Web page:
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Board (NLRB) conducted an election that showed that a majority of Sofa Queen employees supported the union. SQEU began bargaining with management over wages and benefits. In January 2019, Sofa Queen management offered SQEU a 1 percent annual wage increase to all employees with no other changes in employment benefits. SQEU countered by requesting a 3 percent wage increase and an employee health- insurance package. Sofa Queen management responded that the 1 percent wage increase was the companyâ s only offer. SQEU petitioned the NLRB for an order requesting good faith bargaining. After meeting with an NLRB representative, Sofa Queen management still refused to consider modifying its position. SQEU leaders then became embroiled in a dispute about whether SQEU should accept this offer or go on strike. New union leaders were elected in July 2019, and the employer refused to meet with the new SQEU representative, claiming that the union no longer had majority support from employees. In August 2019, a group of seven Sofa Queen carpenters began feeling ill while working with a new adhesive used in creating coffee tables. The seven carpenters discussed going on strike without union support. Before reaching agreement, one of the carpenters, Faith Faintly, became dizzy while working with the adhesive and walked out of the workplace. Could the seven carpenters legally call a strike?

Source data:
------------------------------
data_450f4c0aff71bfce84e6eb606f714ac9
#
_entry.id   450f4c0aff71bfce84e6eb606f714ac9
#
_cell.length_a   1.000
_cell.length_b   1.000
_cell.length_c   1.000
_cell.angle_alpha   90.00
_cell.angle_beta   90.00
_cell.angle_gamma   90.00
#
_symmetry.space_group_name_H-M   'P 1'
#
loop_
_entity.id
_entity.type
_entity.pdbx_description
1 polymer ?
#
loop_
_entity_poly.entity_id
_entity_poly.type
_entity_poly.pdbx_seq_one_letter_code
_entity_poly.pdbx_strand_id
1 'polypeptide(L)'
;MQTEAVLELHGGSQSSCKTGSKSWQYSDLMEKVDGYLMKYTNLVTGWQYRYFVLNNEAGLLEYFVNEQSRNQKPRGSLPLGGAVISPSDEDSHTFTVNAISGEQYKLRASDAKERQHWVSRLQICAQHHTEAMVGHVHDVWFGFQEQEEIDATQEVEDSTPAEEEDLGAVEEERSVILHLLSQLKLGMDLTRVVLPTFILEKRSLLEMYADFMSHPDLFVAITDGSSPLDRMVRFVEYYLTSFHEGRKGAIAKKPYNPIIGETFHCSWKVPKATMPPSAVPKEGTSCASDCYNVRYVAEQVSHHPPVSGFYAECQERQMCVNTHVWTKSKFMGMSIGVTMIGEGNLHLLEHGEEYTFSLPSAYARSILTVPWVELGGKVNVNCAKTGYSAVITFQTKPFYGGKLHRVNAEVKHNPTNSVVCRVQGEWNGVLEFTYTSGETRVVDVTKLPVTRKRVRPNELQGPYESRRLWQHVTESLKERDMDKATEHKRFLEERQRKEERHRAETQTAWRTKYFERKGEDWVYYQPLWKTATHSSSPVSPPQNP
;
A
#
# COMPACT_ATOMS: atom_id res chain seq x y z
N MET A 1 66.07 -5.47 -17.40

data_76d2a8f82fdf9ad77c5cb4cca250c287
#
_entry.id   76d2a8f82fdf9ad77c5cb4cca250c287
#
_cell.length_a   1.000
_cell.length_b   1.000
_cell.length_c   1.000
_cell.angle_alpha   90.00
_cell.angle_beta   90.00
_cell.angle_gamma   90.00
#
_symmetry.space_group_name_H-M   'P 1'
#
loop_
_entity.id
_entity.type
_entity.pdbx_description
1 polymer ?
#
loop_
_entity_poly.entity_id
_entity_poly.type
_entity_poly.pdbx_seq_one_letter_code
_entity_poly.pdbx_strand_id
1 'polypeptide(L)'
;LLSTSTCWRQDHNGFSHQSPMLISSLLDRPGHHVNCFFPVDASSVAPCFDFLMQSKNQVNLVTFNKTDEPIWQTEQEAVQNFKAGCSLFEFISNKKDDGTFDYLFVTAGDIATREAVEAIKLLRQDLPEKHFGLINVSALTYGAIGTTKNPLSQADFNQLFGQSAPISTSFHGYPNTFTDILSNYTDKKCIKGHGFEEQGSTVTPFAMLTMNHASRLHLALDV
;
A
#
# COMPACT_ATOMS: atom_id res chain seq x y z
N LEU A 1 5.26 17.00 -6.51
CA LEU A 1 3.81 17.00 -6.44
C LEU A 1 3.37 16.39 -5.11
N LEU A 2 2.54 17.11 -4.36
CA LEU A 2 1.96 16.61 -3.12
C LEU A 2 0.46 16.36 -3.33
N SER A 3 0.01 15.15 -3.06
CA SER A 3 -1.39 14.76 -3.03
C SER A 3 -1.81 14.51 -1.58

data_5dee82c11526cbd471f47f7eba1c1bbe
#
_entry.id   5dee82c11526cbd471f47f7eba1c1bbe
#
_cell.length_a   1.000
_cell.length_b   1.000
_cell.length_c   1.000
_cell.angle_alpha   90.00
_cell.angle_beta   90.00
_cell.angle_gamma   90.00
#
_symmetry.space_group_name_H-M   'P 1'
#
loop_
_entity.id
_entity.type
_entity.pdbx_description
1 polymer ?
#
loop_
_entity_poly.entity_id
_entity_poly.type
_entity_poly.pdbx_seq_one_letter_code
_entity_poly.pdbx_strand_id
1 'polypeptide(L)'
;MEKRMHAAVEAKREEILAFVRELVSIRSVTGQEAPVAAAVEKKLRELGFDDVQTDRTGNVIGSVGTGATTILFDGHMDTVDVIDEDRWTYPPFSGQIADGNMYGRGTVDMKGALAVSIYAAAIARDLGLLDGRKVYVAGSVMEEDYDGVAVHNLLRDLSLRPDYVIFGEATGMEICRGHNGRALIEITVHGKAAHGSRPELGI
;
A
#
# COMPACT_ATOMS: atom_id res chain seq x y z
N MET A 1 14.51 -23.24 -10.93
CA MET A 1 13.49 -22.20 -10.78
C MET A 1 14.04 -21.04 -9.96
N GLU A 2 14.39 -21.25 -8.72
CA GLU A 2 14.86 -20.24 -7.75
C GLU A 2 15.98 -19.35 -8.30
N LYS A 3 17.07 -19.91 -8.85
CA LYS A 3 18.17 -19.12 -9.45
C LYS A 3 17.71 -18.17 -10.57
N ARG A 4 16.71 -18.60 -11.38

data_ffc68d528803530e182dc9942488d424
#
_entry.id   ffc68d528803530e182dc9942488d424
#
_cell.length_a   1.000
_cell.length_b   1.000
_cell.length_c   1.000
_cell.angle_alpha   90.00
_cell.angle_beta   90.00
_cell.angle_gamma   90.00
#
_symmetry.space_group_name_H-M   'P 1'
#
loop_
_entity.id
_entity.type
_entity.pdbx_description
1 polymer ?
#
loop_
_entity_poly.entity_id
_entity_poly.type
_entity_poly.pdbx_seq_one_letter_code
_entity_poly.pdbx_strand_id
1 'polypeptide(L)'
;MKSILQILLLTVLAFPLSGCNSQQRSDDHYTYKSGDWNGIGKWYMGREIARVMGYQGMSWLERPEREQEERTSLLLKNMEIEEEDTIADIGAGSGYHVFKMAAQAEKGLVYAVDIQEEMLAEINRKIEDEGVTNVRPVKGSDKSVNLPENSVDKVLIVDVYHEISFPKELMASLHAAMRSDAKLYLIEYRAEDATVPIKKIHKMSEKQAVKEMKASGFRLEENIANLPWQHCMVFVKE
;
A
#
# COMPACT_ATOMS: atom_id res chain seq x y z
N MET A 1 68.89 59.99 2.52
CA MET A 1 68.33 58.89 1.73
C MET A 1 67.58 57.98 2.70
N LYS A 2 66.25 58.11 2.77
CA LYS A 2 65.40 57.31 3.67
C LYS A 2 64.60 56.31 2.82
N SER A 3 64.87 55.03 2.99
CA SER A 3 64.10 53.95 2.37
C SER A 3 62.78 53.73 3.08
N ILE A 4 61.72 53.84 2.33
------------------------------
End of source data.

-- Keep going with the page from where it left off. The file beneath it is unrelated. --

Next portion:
No – there must be a cooling off period first

No – it would be a “wildcat” strike because only unions can authorize strikes Yes – any individual within the union can call a strike

Yes – any group of workers within a union can call a strike

QUESTION 41

In May 2018, several employees of Sofa Queen, Inc., a furniture manufacturer with 250 employees, formed the Sofa Queen Employees Union (SQEU). In June, the National Labor Relations Board (NLRB) conducted an election that showed that a majority of Sofa Queen employees supported the union. SQEU began bargaining with management over wages and benefits. In January 2019, Sofa Queen management offered SQEU a 1 percent annual wage increase to all employees with no other changes in employment benefits. SQEU countered by requesting a 3 percent wage increase and an employee health- insurance package. Sofa Queen management responded that the 1 percent wage increase was the companyâ s only offer. SQEU petitioned the NLRB for an order requesting good faith bargaining. After meeting with an NLRB representative, Sofa Queen management still refused to consider modifying its position. SQEU leaders then became embroiled in a dispute about whether SQEU should accept this offer or go on strike. New union leaders were elected in July 2019, and the employer refused to meet with the new SQEU representative, claiming that the union no longer had majority support from employees. In August 2019, a group of seven Sofa Queen carpenters began feeling ill while working with a new adhesive used in creating coffee tables. The seven carpenters discussed going on strike